The API is a numerical scale ranging from a low score of 200 to a high score of 1000, and measures and compares the academic performance and growth of schools on a variety of academic measures.
Koehne reported that San Ramon Valley students had the highest average score in the state among unified districts with more than 9,000 students. District elementary and high school students' scores were among the top 3 percent in the state, and they increased their 2007 scores from 893 to 904. The state goal is 800.
"Eighteen of the 20 elementary schools in the district scored higher than 900 on the Index and nearly every high school and middle school in the district saw improvement," said Koehne.
"Quail Run Elementary School showed the greatest gain, 48 points over the previous year. At the middle school level, Pine Valley increased by 19 points. California High School showed the largest increase among high schools, 15 points."
The district also said scores for every ethnic subgroup improved significantly. Students classified as "English learners" improved 38 points to 872; students with disabilities improved by 30 points; and students classified as "socioeconomically disadvantaged" improved by 18 points.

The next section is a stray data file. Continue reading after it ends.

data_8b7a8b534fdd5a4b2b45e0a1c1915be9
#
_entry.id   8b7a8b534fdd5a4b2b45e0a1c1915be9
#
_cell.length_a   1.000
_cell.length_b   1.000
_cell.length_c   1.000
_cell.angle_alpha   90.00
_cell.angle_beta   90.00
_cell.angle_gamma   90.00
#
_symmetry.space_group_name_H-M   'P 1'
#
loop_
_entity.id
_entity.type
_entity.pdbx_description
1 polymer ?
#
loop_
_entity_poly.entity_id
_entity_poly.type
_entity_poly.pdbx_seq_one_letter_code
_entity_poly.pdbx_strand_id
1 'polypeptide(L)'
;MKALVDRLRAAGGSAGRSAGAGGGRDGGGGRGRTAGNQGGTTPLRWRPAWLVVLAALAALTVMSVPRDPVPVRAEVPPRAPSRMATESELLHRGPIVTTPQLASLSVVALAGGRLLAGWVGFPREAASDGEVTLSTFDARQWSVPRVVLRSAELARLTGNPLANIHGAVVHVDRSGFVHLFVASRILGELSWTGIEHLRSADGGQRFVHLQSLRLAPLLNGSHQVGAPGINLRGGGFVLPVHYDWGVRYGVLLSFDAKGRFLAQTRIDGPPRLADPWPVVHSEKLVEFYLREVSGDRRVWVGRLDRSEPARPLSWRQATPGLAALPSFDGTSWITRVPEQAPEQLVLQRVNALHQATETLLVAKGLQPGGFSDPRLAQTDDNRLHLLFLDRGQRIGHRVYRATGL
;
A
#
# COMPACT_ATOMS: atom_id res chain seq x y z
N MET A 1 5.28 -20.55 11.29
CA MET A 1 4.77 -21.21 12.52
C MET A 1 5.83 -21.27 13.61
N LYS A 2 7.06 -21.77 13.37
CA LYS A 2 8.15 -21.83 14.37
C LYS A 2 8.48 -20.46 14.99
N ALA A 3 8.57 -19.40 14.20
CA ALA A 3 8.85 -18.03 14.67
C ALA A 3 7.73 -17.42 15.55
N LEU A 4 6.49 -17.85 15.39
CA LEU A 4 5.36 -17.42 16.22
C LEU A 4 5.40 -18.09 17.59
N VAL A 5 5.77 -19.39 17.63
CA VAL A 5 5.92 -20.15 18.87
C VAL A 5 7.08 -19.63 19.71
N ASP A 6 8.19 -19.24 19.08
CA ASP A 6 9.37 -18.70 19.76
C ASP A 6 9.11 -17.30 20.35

"We teach to the standards," said teacher Kathy Moore, when asked if the improvement was due to "teaching to the test." She is on special assignment to coach and support teachers in the district's Reading and Writing Program. The standards are set by the state in what is known as the Language Arts Framework, which contains details about what a student should know when.
Moore said that through the program students are taught how to think. They have book clubs and work together. In class, teachers go over with students what a proficient adult would do when reading. Typically, a teacher will present a section of text and examine it with the students.
Joan Buchanan, school board vice president, said the hard work of the district continues to pay off. She praised the Reading and Writing program and pointed out that during the past summer many teachers attended workshops without pay. Moore said that more than 200 district teachers attended the three-to-five-day workshops.
There was no increase in the ratio of teachers to students, said Koehne, who also said it's difficult to improve when the scores are already high. He credits the district's relentless focus on improvement as one factor for the increase. Another is parents who are intelligent and highly involved.
To view individual school's results, visit www.cde.ca.gov.
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